- English Renaissance Literature
The first great age of experimentation in English Literature, the period transformed a little-spoken northern-European dialect into a rich, versatile language; by its close, some of the most influential works ever written had been produced in English. The literary innovators of the period brought us the first English versions of: epic, sonnet, lyric, tragedy, comedy, utopia, prose fiction, and even the first attempt to create a dictionary of the language.
- The American Dream
- Language, Power and Ideology
- Introduction to TESOL
- Observation and Peer teaching Practice (TESOL)
- Reflection on Learning in the Workplace
Year Three: English and Creative Writing Degree
In the final year of your creative writing degree, you can focus on creative writing or continue to broaden your study in other areas of literature, language and TESOL.
- Dissertation (English)
- Gothic Literature
Ghosts, demons, vampires or werewolves: each generation reinvents the monstrous figures which haunt its nightmares. This module looks at how writers such as Ann Radcliffe, Mary Shelley, Bram Stoker and Angela Carter have used Gothic conventions to reflect, refract and interrogate contemporaneous anxieties around sexuality, class, gender and identity.
- Story: Fiction and Non-Fiction
- Celtic Literature
- Myth and Narrative
Beginning with The Epic of Gilgamesh – the oldest complete work of literature in existence – ‘Myth and Narrative’ explores a selection of ancient texts in translation: Genesis and Job (biblical texts), The Odyssey and The Mabinogion. It includes, too, an overview of Egyptian and Norse mythologies, consideration of the transition from myth to Romance in the medieval period, and theoretical approaches to the interpretation of mythic forms in the modern age.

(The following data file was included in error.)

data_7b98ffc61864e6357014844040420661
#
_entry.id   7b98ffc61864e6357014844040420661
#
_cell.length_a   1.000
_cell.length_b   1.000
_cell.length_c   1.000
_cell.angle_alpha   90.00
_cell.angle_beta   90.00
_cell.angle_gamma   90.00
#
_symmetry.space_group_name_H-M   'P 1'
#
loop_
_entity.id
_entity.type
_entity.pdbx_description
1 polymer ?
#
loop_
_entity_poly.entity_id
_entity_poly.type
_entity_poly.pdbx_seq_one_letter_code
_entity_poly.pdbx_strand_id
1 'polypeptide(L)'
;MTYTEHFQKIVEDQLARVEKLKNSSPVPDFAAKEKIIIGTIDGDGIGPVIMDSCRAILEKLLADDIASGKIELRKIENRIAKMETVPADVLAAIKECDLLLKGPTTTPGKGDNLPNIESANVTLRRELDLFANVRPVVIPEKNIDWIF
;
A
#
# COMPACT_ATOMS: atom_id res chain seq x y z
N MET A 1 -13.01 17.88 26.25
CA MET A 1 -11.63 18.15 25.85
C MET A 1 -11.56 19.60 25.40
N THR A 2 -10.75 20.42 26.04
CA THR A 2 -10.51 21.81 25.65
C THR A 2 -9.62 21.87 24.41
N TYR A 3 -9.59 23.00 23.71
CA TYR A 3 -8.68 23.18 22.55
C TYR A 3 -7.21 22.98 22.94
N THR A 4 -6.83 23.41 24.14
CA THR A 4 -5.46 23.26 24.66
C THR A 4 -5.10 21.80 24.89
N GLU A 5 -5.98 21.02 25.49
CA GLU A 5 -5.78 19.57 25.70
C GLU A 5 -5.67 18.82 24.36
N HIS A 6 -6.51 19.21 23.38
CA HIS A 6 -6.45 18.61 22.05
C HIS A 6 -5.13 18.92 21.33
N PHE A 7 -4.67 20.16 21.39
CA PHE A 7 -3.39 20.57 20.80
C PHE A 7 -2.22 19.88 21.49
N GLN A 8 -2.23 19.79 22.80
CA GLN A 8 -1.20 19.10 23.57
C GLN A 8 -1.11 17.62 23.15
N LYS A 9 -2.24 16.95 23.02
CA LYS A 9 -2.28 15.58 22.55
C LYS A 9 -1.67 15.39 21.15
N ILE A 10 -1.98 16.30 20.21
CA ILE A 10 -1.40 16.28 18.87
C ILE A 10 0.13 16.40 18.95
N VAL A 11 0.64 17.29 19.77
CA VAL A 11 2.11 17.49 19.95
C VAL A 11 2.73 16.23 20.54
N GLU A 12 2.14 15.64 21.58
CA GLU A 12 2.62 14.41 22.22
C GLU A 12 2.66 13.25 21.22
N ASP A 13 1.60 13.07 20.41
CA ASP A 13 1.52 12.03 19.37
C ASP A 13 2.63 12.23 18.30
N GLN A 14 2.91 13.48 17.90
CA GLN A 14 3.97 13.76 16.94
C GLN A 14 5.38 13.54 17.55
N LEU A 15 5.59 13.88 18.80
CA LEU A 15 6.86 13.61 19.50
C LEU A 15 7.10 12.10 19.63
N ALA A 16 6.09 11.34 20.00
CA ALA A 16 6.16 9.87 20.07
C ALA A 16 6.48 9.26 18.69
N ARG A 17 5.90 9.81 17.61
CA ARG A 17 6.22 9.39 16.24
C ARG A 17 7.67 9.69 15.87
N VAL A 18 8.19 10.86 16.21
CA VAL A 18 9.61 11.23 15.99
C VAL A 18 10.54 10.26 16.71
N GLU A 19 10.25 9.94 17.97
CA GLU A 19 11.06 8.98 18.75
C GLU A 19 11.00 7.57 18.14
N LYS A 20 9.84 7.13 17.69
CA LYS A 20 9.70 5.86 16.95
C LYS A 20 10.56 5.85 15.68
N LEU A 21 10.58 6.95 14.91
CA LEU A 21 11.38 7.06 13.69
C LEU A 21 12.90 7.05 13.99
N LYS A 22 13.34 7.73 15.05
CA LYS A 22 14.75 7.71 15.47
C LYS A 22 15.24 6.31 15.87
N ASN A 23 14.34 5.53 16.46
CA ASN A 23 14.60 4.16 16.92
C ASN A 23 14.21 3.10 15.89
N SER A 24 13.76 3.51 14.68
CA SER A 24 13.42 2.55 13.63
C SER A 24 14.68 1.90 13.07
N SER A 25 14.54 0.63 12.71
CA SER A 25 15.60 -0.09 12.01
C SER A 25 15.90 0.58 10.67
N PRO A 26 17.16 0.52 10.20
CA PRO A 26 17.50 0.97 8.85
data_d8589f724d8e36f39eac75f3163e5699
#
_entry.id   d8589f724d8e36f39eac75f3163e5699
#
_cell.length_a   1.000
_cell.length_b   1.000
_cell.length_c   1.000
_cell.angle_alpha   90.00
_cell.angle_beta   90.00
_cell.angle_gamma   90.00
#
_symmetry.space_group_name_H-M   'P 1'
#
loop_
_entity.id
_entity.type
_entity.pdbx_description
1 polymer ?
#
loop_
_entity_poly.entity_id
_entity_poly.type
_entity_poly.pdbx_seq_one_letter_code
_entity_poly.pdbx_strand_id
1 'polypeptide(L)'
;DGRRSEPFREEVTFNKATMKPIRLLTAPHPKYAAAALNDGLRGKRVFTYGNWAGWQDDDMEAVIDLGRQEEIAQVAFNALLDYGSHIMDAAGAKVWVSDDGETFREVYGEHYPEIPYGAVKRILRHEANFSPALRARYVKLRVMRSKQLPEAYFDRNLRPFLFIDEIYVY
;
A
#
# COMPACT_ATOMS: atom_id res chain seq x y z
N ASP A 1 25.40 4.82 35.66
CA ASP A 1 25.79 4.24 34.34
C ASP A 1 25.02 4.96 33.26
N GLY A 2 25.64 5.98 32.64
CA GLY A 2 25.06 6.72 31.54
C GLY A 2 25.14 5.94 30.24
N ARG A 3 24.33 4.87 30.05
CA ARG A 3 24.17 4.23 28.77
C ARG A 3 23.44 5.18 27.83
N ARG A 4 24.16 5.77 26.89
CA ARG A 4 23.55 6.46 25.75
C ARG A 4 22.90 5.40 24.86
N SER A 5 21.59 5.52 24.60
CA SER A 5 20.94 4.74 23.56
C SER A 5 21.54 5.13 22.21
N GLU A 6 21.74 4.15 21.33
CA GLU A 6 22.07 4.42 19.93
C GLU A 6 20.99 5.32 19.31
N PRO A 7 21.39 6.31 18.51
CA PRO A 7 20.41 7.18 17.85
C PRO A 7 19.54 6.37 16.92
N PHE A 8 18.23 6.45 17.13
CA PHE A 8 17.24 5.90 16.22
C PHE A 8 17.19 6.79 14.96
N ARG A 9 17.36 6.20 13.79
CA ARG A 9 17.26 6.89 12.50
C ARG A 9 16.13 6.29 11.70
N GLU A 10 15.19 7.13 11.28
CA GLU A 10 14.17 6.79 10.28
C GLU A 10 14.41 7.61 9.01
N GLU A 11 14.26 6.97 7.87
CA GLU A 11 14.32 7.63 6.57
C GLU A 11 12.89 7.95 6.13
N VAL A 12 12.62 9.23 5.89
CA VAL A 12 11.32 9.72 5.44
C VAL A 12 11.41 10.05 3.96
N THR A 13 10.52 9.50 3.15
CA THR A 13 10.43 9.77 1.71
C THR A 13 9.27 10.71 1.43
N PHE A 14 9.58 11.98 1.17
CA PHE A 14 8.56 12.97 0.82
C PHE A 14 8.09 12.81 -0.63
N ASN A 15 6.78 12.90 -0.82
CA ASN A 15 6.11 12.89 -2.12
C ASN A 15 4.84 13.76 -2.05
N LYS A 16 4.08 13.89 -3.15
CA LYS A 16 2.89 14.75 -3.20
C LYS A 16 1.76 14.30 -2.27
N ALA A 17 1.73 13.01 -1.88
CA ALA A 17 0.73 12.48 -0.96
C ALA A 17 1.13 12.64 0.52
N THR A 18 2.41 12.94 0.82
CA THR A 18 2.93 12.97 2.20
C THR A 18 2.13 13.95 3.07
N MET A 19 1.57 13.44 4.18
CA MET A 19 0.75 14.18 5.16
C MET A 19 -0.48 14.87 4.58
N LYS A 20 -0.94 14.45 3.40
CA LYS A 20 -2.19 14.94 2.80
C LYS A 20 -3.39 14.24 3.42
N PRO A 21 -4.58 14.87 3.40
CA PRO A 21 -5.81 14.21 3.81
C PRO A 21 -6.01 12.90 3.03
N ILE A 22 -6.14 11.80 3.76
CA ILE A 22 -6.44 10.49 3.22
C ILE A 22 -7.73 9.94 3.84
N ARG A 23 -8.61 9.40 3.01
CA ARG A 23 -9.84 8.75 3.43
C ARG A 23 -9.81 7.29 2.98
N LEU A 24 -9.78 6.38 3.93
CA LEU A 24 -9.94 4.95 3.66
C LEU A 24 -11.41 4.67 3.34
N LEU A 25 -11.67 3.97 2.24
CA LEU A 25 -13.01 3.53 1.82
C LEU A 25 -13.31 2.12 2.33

- Historical Fictions
Women writing the past – What does our fascination with the Tudors, the Victorians, or the First World War say about us today? This module explores the complex tension between past and present in historical fictions by writers such as Virginia Woolf, Daphne du Maurier, Pat Barker. Philippa Gregory and Sarah Waters.
- Writing for Publication
Competitions. Magazines. E-Zines. Agents. Independent Publishers. The “Big 5” of UK Publishing. They all want writing, and they all want something different. In writing for Publication we’ll develop skills and strategies to meet the demands of the contemporary publishing industry, and give your work the best chance in the market place.
- Communication and the Workplace
- Developing the TESOL Professional
- Teaching Experience (TESOL)
The BA (Hons) English and Creative Writing degree is also available as a four year course including an integrated foundation year, and is designed for students who do not currently meet admissions criteria for direct entry onto the creative writing degree. You will start by completing a foundation year, which provides well structured support, allowing you to develop your skills and knowledge before progressing onto the three year degree programme.
There is a thriving research culture at the University, and many staff publications have been recognised as internationally excellent or world leading. You’ll be taught by academics who are world leaders in their fields of study and by prize-winning poets and fiction writers. You’ll learn through a variety of stimulating activities including lectures, seminar discussions, workshops and creative exercises.
The English and Creative Writing team also has long established links with Literature Wales, the national literature and promotion agency for writers in Wales. With their help we have been proud to welcome several major visiting writers, including Simon Armitage, Benjamin Zephaniah, Gillian Clarke, Les Murray, Dannie Abse, Andrew Motion, Wendy Cope, and the first National Poet of Wales, Gwyneth Lewis.
Assessment is through coursework and examination. The range of assessment includes group oral presentations, reading journals, essays and portfolios of original writing accompanied by commentaries that reflect on the writing process.